EMI change can be the default option when rates rise or fall

It seems sacrilege to write about borrowers and lending rates when a scam of mammoth proportions has just taken place in the banking industry. But both are linked. 

Till now, retail borrowers have always paid higher interest rates when the interest rates are high. But they do not get the benefit when interest rates drop.  Apart from the fact that this tantamounts to cheating them, this also restricts the ability of the Reserve Bank of India (RBI) to manage inflationary expectations and growth. When the RBI lowers its signalling rates, it expects banks to pass it on to borrowers. When banks pocket such gains, the RBI’s signalling does not have the desired impact. 

Over the last 20 years or so, the apex bank has tried various methods to fix floating interest rates by introducing various benchmarks such as, the Prime Lending Rate, Benchmark Prime Lending Rate, base rate and the latest, marginal cost of funds-based lending rate (MCLR). But its efforts have been in vain. The RBI’s own studies show how interest rates are fixed arbitrarily, by both public sector as well as private sector banks. 

If we assume that the proposal of the RBI study group reflects the central bank’s own thinking, it seems certain that at some point of time in the future, all floating rates will be linked to an external rate (making the rate fixation transparent). The recent addendum to the study also mentions that the reset period should be quarterly rather than be left to the discretion of banks. In other words, it reinforces views mentioned in the original study report on all matters, except the time frame by which the new system will be implemented. It agrees with banks’ logic that more time should be provided to them to adjust to the new system as it is likely to have an impact on the banks’ balance sheets.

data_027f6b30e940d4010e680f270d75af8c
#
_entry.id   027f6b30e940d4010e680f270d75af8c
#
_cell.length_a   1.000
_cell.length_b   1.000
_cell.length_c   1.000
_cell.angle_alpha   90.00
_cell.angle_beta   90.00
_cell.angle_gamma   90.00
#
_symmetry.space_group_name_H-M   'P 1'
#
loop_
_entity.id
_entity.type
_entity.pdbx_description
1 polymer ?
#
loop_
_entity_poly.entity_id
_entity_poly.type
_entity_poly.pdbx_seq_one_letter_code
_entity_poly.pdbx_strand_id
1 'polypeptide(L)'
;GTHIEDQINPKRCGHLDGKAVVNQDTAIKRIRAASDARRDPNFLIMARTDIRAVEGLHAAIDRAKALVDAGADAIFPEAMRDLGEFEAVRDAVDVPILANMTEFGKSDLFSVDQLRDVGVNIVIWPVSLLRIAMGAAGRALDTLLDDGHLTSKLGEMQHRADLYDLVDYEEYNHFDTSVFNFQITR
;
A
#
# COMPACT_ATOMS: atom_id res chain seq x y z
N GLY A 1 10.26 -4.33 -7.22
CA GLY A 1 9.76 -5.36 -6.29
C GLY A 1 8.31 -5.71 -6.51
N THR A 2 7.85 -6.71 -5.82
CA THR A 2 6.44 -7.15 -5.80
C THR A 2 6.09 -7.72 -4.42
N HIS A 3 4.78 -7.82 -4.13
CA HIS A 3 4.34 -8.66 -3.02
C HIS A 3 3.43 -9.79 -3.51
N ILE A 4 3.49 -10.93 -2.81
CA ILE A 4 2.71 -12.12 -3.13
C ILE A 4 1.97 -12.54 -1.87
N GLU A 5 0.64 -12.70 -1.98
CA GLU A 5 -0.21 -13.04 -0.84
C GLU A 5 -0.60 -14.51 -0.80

Now with the scams tumbling out, the pressure on banks’ balance sheets will only increase. Hence, it is likely that the borrowers’ quest for a fairer deal will now be delayed further. Effectively, the existing borrowers will end up bearing part of the cost arising from not just non-performing assets, but also the Nirav Modi scam. The RBI is unlikely to be worried as interest rates are likely to rise in the immediate future. 

In fact, to take borrowers out of their lethargy, the RBI can make an important change – make change in equated monthly instalment (EMI) the default option, when interest rates rise or fall, rather than a change in loan tenure. Today, the retail borrower is only aware of his monthly EMI amount. Often, he has little clue of the interest rate which may have actually changed many times from the time the loan was taken. Earlier, the change in EMI was not a viable default option because repayment was done by post-dated cheques. But today the repayment is by way of electronic mandate and getting that changed to include a provision for a larger or smaller amount is no longer a daunting exercise. This is also likely to jolt the borrower to realise how much he is overpaying and shift his loan (or negotiate a lower rate with his existing lender). 
(The author is  a SEBI registered investment advisor)

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